, Late 19th century
Formerly attributed to Shen Zhou, Chinese
Ink on paper
11 feet 3 inches × 39 3/4 inches (342.9 × 101 cm)
Mount: 14 feet 4 1/2 inches × 53 inches (438.2 × 134.6 cm)
Gift of Alice Boney, 1975
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About This Painting
Shen Zhou (shen-joe), a famous literati painter
of the Ming
dynasty (1368–1644), created this grand landscape. Born to an
aristocratic family, Shen Zhou refused to work as a civil official
and instead pursued his passion for painting, calligraphy
, and poetry. His style is distinctively simple, letting a few delicate brushstrokes describe shapes, textures, and volume.
Chinese hanging scroll landscapes, like this one, are meant to be
viewed from the bottom to the top. In the foreground, a scholar
rows a boat and converses with another scholar in a boat across the
reeds. A young attendant sits behind him, perhaps preparing tea.
The leafless trees on the left draw the viewer's eyes to the middle
ground, where the river narrows to a stream. In the thatched-roof
cottage on the right, a third scholar sits at a window, contemplating
The background begins with the mist in the valley behind the
pine trees, whose straight trunks lead the viewer's eyes to the rocky
outcrops on the mountaintops. The fullness of the mountains
balances the emptiness of the river above the conversing scholars.
The placement of objects, the succession of trees and rocks in front
of the mountains, and the narrowing of the stream suggest depth.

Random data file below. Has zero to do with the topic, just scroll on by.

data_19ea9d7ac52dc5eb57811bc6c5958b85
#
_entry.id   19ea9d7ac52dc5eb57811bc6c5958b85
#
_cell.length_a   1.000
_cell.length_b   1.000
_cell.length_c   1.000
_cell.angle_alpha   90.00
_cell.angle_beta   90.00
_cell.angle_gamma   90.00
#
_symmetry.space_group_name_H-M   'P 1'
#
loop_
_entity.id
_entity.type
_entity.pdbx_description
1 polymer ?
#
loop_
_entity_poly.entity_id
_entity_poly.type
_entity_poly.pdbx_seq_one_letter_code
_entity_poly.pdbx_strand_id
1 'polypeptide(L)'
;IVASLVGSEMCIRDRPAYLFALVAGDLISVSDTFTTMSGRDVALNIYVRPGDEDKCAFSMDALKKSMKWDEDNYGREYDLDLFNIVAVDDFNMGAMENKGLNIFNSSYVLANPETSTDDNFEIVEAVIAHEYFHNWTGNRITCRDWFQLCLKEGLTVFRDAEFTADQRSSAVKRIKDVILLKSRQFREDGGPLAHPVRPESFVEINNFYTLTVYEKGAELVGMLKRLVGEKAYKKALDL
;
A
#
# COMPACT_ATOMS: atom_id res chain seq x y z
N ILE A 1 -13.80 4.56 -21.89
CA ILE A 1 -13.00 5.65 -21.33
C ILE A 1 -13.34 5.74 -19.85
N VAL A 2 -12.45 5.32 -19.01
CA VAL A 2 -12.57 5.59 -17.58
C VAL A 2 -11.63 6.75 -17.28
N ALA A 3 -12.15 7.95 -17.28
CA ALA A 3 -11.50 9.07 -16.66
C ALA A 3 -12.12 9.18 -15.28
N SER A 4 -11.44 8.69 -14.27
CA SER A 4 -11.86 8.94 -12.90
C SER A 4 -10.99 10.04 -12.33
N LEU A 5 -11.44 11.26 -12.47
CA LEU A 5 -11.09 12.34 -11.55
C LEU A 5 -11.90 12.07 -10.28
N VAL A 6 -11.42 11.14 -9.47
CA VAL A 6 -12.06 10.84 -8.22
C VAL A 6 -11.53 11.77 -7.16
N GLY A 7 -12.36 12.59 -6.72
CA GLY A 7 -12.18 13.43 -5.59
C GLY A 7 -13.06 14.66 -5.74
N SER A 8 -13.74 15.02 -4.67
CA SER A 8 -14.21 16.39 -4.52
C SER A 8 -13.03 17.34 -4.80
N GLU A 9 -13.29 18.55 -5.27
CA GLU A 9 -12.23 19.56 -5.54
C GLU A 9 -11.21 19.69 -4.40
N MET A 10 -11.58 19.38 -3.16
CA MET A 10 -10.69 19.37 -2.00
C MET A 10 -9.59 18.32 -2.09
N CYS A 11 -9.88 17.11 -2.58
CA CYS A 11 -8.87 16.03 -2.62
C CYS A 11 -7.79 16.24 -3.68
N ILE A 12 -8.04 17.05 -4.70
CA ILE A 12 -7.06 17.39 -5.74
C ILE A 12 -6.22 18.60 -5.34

Shen Zhou, a highly trained poet and calligrapher
, has written
one of his poems in the upper right: "Across the great lake I see the
two old men. Their disheveled sidelocks brave the frost and wind. Their fishing poles lie neglected; books alone they hold dear in this
world." Is it Shen Zhou who sits in the cottage admiring the view?
Three Basic Forms of Chinese Paintings
Chinese paintings were often done in ink and/or watercolor on
paper or silk, then mounted on silk as a hanging scroll, a handscroll, or leaves in an album.
A hanging scroll is meant to be hung
on the wall, suspended from a silk string. Often, the painting is
mounted on a patterned silk support that complements the composition
and colors. When not hanging, it is rolled from the bottom
to the top, tied with string, and stored safely in a box. One
views a hanging scroll by beginning at the bottom, moving one's
eyes slowly toward the top.
A handscroll is designed to be viewed by only one or two people
at a time, and is never seen all at once. It is unrolled by pulling the
end of the scroll to the right with the right hand, while holding
the rest of the scroll with the left hand. The painting on the scroll
is often sequential and is meant to be viewed from right to left, the
same way Chinese writing is read. Though a handscroll may be as
long as twenty feet, when viewed properly, only one arm’s length
of the picture is visible at a time.
An album leaf painting is small and made to fit in an album or
book-like covering. Albums can be composed of square, rectangular,
or fan-shaped paintings. Collections such as these can be assembled
by artists or collectors, and are usually organized according to a
specific artist, period, or subject matter.
This object is included in Learning from Asian Art: China
, a teaching kit developed by the Division of Education and made possible by a grant from the Freeman Foundation of New York and Stowe, Vermont.